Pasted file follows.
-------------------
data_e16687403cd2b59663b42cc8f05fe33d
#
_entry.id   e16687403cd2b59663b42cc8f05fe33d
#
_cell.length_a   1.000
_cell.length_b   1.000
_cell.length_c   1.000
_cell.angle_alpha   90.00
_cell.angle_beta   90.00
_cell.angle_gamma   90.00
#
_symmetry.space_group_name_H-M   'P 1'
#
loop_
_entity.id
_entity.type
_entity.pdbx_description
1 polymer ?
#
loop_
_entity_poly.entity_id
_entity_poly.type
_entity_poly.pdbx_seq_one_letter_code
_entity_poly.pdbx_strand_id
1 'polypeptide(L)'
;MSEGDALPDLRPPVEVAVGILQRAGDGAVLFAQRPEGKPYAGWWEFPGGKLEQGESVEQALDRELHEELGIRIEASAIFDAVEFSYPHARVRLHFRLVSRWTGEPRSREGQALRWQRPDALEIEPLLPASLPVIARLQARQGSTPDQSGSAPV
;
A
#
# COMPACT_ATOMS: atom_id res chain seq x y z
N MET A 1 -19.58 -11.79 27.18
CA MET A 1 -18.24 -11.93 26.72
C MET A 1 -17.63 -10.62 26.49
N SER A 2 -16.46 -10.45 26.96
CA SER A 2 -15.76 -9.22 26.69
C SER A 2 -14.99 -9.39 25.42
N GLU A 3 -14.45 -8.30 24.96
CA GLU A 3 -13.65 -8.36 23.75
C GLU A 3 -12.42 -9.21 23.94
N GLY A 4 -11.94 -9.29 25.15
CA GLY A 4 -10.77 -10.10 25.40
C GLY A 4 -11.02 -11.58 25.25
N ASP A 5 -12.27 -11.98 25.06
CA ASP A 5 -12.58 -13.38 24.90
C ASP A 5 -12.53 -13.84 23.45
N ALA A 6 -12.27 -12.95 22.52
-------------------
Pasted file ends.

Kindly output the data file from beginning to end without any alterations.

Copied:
data_e16687403cd2b59663b42cc8f05fe33d
#
_entry.id   e16687403cd2b59663b42cc8f05fe33d
#
_cell.length_a   1.000
_cell.length_b   1.000
_cell.length_c   1.000
_cell.angle_alpha   90.00
_cell.angle_beta   90.00
_cell.angle_gamma   90.00
#
_symmetry.space_group_name_H-M   'P 1'
#
loop_
_entity.id
_entity.type
_entity.pdbx_description
1 polymer ?
#
loop_
_entity_poly.entity_id
_entity_poly.type
_entity_poly.pdbx_seq_one_letter_code
_entity_poly.pdbx_strand_id
1 'polypeptide(L)'
;MSEGDALPDLRPPVEVAVGILQRAGDGAVLFAQRPEGKPYAGWWEFPGGKLEQGESVEQALDRELHEELGIRIEASAIFDAVEFSYPHARVRLHFRLVSRWTGEPRSREGQALRWQRPDALEIEPLLPASLPVIARLQARQGSTPDQSGSAPV
;
A
#
# COMPACT_ATOMS: atom_id res chain seq x y z
N MET A 1 -19.58 -11.79 27.18
CA MET A 1 -18.24 -11.93 26.72
C MET A 1 -17.63 -10.62 26.49
N SER A 2 -16.46 -10.45 26.96
CA SER A 2 -15.76 -9.22 26.69
C SER A 2 -14.99 -9.39 25.42
N GLU A 3 -14.45 -8.30 24.96
CA GLU A 3 -13.65 -8.36 23.75
C GLU A 3 -12.42 -9.21 23.94
N GLY A 4 -11.94 -9.29 25.15
CA GLY A 4 -10.77 -10.10 25.40
C GLY A 4 -11.02 -11.58 25.25
N ASP A 5 -12.27 -11.98 25.06
CA ASP A 5 -12.58 -13.38 24.90
C ASP A 5 -12.53 -13.84 23.45
N ALA A 6 -12.27 -12.95 22.52